They’d like to make clear the Beastie Boys are over as a musical group following the death of Adam Yauch (known as MCA to Beastie fans) from cancer in 2012, but Mike Diamond (Mike D) and Adam Horovitz (Ad-Rock) are still collaborating.
The two are back with an art exhibit curated by Roger Gastman that spans their career, along with a new sneaker for Adidas, both meant to celebrate the group’s influences on skate, punk, hip-hop and graffiti culture over the last three decades.
CNN spoke with Diamond and Horovitz at the Brooklyn premiere of their art show, a collection of New York City’s most famous street art, called “Beyond The Streets,” where they have on display handwritten letters, song lyrics and memorabilia from over the years.
“I’d like to say we had an immaculate archive that was humidity proof. It’s like Fort Knox of archives. Okay?” Diamond jokes. “Actually, the truth is my stuff was a mess. I did have the plastic tubs, Rubbermaid actually, big shout out to Rubbermaid, we made a dent [in the stuff] but there’s like 95% more.”
One letter in particular from their wild days, stood out. Addressed to “Mr. Yauch” in Suite 801 of the Mondrian Hotel in Los Angeles, it reads: “Dear Mr. Yauch, I have received several complaints that there are items falling out of your window and hitting people on the sidewalk. Please let me know, if there is anything defective on your windows so we can eliminate this problem. I am looking forward to your cooperation in this matter. Respectfully, General Manager.”
“I literally didn’t know I had it,” Diamond laughs. “The fact that it’s to Yauch makes it more special, and then the hotel manager writes with this, just so polite, such restraint, like he easily could have just said ‘What the f*** are you guys doing?’ He’s like, ‘If there’s anything I can help with.’ On the Sunset Strip, I don’t think it was unprecedented.”
“It’s L.A. in the ’80s, I’m sure he wrote several versions of that letter,” Horovitz quips.
As for choosing projects to take on following Yauch’s death, the two consider themselves brothers, and talk often about whether their late friend would have approved of whatever they’re working on.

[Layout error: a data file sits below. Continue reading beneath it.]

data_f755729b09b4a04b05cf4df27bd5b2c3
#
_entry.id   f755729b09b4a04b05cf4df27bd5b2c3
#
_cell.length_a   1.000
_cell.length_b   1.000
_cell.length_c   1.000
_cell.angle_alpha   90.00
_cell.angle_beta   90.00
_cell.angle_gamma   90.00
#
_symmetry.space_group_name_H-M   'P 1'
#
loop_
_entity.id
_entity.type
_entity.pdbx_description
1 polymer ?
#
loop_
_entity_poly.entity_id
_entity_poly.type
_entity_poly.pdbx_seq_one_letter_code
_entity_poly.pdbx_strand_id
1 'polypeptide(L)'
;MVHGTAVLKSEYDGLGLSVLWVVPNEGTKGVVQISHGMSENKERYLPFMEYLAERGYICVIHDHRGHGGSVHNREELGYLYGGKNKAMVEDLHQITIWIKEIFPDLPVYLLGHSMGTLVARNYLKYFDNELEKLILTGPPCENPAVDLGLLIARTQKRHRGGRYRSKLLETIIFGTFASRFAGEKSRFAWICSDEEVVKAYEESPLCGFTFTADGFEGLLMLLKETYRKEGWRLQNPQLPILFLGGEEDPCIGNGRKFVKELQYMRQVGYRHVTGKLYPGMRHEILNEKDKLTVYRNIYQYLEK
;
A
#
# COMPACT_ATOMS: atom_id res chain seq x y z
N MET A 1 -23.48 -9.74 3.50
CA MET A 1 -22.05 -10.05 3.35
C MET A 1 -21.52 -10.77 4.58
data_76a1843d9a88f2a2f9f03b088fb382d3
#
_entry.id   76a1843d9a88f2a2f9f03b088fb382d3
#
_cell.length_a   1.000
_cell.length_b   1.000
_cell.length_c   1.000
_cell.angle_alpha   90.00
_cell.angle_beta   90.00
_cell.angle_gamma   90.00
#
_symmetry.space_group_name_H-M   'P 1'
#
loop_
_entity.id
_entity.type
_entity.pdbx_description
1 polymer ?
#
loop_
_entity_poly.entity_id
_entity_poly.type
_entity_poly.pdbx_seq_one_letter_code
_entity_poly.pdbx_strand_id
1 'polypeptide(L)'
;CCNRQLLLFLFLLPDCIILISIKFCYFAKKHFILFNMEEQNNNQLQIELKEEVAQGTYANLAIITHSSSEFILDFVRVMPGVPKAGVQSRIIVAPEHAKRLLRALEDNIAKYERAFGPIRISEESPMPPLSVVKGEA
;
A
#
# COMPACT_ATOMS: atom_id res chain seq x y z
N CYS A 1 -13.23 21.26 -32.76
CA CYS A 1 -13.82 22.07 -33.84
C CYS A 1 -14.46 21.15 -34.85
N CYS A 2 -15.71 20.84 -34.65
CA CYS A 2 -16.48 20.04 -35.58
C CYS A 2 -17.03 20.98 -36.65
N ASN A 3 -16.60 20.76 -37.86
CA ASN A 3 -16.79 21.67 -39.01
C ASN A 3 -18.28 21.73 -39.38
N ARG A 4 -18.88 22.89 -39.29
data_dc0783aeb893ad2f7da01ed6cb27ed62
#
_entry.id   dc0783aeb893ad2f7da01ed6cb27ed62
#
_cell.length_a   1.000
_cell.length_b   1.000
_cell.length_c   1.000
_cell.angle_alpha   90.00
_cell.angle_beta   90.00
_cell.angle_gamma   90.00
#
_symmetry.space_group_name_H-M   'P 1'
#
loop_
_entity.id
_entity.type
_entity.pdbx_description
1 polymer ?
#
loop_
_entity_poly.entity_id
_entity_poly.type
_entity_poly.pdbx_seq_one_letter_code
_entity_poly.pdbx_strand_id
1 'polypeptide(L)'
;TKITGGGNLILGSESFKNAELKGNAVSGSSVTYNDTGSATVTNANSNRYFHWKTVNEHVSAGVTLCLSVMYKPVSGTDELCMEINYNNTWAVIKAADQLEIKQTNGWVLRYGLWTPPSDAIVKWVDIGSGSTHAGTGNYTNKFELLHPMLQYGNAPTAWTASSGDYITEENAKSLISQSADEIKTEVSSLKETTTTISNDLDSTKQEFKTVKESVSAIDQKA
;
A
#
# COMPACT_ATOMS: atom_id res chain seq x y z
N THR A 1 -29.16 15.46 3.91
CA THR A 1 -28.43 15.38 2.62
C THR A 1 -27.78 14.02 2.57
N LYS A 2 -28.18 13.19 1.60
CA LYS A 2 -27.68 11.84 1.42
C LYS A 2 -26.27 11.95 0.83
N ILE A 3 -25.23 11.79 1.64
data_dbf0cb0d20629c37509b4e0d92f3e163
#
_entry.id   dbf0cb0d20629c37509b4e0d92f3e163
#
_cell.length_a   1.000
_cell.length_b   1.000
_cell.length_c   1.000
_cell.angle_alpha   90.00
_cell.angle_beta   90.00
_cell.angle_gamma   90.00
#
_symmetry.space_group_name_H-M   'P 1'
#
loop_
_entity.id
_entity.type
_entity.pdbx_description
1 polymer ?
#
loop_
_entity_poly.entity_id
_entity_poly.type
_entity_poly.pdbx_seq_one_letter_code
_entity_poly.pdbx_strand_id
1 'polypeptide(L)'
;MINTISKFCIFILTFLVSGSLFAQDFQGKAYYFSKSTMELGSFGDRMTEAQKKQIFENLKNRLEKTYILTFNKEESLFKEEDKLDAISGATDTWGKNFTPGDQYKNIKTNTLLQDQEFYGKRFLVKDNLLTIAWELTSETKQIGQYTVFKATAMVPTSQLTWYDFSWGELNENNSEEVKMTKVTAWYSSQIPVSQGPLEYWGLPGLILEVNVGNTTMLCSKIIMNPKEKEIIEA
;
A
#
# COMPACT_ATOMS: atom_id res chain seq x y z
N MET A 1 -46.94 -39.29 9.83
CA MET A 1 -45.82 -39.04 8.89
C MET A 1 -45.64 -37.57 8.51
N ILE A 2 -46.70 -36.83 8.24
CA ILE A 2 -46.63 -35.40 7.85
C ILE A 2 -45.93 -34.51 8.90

“Is it weird? Is it funny? Those are the criteria that we think of,” Horovitz says.
The two felt sure Yauch, who was a vegan, would have approved of the shoe they helped design, a vegan cream-colored number with a light gray stripe made of hoodie material, called the adidas Skateboarding x Beastie Boys Americana.
It’s also the 30th anniversary of the release of the band’s classic second album, “Paul’s Boutique.” Diamond and Horovitz both say they are in a calmer place today.
“I try to be involved in the surfing,” Diamond says, of his days spent in the Pacific Ocean in Malibu, adding, “It’s 7 p.m. at night now and I’m exhausted.”
Horovitz, who two years ago spent a week at Diamond’s Malibu pad, fills him in.
“Mike wakes up, gets his kids, gets his coffee. He’s got to get his kids ready for school, they’re 30 by the way and they still live at home,” he jokes, “He gets them to school, he comes home, might have another coffee. He’s got fruit at his house, so he’s always eating fruit. He makes a little music.”
“I surf late afternoon,” Diamond adds.
He just visited the Hamptons for the very first time — and ran into Diamond on the beach.
“I saw you and you barely recognized me,” Horovitz says to Diamond. “I was visiting my sister and he was out there.”
The two laughed, with Horovitz saying the randomness of their encounter encapsulates their career.
“How did that happen would be a good way to sum it up,” he says
See Beyond The Streets in Williamsburg, Brooklyn throughout the summer.